There are pricelessly funny scenes between Bobby and Darrell, played by an almost unrecognisable Billy Bob Thornton, and looking like he was born in and has spent his whole life in a junkyard. The film never loses its sense of irony, but as the plot thickens it does take well-managed serious turns. This is especially when the movie involves Grace, who at first appears to be a typical femme fatale, but we then learn that she has had the most horrific life right from childhood. We feel great pity for me, but never really get to know her as she goes from victim to heroine to villain over and over again, and certainly never seem to know what she is thinking. I think that’s exactly the point; Grace’s past has ensured that she doesn’t know who she is herself. It’s a fascinating character, with depths that a young Jennifer Lopez sadly can’t really do much with [though fans should know that this is the only film where you see her topless]. Equally odd is the supposed ‘love’ story, a ‘love’ [if it can be called that] that exists just around the corner from death [they even have sex besides a corpse] and can end in no other way but violent bloodshed, in a climax that almost seems like Stone’s tribute to the unforgettable ending of Duel In The Sun.
Though it doesn’t shy away from brutality, U Turn is not that violent visually. It’s the ever-permeating sense of perversion and just pure evil that lingers more, like a bad smell, or more appropriately, like road kill, with which the picture opens; what you see is really ugly but you just have to stop and look. As he sometimes does, Stone directs this movie in a deliberately over-the-top manner, using every manner of cinematic device. U Turn almost drowns in Stone’s use of everything from black and white to bleached shots to bizarre cutaways which at times seem random but show what a character is thinking, but it shows a person’s sheer joy of creating cinema. Some of my favourite bits are of the more subtle kind, such as when a very unnerving bit where Bobby is talking to Darrell and he appears to teleport a few feet, showing Bobby’s fear of this intimidating character. Things which don’t work too well include the secondary odd couple that Bobby encounters every now and again; they are obviously intended as an echo of Grace and Jake but seem a bit superfluous if undoubtedly funny. Then there’s the Native American medicine man, played by Jon Voight [and oddly sounding like Harvey Keitel]. I’ve never really worked out what his role is except to provide a little bit of that Indian mysticism that Stone sometimes put in his films for possibly no other reason than he thinks it’s cool.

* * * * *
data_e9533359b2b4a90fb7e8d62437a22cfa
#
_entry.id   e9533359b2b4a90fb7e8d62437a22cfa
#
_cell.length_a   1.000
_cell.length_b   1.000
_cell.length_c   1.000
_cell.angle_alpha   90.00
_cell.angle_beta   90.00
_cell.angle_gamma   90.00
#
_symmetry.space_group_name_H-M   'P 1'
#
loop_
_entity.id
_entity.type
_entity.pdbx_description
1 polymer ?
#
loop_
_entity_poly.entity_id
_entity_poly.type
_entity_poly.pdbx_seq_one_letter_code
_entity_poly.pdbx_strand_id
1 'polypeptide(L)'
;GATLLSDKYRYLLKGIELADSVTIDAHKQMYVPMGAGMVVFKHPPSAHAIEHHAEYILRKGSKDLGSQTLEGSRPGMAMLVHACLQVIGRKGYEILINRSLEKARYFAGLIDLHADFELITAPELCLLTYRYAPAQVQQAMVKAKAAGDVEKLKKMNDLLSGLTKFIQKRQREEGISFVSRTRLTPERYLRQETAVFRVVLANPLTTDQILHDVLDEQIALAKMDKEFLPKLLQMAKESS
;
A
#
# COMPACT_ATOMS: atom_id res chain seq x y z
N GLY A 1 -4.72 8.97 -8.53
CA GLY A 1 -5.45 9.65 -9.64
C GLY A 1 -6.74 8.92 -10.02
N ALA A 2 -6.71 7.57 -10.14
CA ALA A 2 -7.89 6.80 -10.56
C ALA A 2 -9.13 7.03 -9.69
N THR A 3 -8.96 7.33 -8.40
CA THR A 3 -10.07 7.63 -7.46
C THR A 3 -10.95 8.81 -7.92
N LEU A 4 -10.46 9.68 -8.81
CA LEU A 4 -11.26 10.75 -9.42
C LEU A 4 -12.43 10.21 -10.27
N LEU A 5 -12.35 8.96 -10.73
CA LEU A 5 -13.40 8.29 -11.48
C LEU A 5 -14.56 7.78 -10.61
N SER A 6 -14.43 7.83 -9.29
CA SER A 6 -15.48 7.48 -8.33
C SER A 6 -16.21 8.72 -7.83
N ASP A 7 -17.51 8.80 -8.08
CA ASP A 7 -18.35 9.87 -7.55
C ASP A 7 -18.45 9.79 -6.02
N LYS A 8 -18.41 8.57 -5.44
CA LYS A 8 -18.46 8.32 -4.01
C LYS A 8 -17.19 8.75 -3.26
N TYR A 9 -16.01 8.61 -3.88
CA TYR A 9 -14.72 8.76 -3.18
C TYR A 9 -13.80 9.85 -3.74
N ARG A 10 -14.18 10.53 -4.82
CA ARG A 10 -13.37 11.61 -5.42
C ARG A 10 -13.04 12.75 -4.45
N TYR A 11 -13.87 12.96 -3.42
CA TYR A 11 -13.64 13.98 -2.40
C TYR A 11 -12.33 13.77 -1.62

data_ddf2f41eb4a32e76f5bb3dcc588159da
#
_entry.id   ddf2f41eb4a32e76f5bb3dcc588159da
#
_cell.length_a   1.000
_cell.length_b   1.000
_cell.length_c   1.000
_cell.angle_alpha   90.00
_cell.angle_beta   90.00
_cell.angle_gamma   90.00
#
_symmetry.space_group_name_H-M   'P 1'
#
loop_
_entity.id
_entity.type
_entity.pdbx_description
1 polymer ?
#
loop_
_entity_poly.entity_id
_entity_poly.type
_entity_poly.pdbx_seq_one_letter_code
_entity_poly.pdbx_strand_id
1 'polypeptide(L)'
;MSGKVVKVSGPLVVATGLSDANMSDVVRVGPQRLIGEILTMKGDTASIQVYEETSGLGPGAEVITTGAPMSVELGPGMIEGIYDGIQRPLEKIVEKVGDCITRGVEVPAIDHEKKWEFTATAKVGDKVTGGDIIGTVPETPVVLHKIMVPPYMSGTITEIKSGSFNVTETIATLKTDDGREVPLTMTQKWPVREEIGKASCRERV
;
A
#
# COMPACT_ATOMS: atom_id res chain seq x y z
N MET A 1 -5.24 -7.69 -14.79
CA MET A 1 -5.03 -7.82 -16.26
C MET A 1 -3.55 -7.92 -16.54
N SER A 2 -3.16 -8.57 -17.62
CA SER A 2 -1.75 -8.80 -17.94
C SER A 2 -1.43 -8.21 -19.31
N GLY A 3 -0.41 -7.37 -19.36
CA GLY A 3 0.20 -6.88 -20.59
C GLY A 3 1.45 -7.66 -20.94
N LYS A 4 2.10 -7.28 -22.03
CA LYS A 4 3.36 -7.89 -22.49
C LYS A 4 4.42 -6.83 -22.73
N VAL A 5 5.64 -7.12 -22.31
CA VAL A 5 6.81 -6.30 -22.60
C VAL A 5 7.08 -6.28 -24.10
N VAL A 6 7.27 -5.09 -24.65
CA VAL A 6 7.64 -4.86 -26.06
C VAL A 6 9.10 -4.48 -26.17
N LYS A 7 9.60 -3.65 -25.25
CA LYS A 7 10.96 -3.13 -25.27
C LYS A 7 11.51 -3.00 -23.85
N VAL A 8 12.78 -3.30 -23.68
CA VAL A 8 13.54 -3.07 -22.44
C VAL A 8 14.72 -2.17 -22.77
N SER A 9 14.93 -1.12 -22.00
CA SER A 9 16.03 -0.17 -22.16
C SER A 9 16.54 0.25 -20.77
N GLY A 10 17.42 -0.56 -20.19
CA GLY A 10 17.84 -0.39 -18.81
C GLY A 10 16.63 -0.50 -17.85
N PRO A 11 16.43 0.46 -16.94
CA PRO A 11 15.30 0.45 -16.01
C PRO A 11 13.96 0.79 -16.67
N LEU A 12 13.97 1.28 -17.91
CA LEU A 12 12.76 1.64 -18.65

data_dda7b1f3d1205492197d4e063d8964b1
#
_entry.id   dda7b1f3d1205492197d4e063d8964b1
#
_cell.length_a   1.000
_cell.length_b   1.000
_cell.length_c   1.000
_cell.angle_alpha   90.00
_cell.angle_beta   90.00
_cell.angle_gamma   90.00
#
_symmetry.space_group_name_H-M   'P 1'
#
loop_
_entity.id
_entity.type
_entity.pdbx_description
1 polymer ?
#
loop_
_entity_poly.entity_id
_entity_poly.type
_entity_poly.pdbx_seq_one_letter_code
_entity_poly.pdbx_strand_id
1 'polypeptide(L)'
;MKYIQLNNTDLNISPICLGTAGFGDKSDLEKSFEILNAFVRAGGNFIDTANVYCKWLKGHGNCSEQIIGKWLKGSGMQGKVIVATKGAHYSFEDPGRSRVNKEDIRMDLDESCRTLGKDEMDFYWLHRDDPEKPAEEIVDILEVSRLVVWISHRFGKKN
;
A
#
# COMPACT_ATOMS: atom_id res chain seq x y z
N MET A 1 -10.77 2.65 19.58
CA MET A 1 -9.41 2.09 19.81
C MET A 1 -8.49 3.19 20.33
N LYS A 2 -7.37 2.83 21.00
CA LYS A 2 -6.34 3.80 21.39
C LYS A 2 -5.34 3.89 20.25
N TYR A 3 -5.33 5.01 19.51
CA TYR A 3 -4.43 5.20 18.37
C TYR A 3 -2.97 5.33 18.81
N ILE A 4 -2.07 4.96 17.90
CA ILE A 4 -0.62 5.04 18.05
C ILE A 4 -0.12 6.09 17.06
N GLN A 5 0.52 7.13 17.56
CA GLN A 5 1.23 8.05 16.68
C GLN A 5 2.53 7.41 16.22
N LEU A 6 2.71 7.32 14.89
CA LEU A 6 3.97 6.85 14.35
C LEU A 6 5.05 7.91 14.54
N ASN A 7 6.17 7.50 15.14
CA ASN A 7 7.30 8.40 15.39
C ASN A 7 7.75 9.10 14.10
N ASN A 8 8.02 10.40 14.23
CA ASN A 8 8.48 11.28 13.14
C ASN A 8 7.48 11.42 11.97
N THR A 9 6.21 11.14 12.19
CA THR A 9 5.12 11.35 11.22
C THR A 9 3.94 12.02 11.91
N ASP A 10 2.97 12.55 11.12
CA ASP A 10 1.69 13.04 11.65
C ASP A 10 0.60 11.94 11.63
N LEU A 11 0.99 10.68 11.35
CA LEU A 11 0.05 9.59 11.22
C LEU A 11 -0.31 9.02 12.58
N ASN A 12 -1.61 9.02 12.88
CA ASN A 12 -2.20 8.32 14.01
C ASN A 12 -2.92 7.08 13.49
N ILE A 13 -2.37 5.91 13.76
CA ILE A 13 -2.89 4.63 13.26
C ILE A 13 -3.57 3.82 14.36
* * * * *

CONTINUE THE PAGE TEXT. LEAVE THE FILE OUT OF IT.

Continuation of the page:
Typically for Stone, the soundtrack of U Turn is great and very well used; sometimes Stone will have a song and part of the score blend in and out of each other. The country and western songs like Peggy Lee’s It’s A Good Day are not exactly by cup of tea but the way they are used provides extar irony, but the score by Ennio Morricone is another fine example of this composer’s genius, deliberately echoing his spaghetti western scores but with a sharp, modern veneer. Morricone shows his skill in particular with his theme for Grace, which instead of being the usual lyrical melody is a simple four-note pattern which changes its instrumentation every few seconds [has he ever used the wordless female voice so hauntingly?]. It’s a perfect encapsulation of a character who appears to constantly change but actually remains a mystery. U Turn may, in the end, simply be a bit of a lark in somewhat bad taste, but it has humanity and compassion too. Every time I watch it, I care. I feel like crying at Grace’s life [in particular a really sordid final bit of information near the end] and what she has become. I pray that Bobby will get out of this nightmare that he is trapped in. U Turn is a film of deep frustration, but in the best possible way. It’s characters may not be ‘nice’, but they are all struggling to escape from the Hell they are not only inprisoned in but have unwittingly devised for themselves, and their anguished cries for help are extremely powerful and extremely sad. This is a highly underrated movie and one of Stone’s most sheerly enjoyable pictures.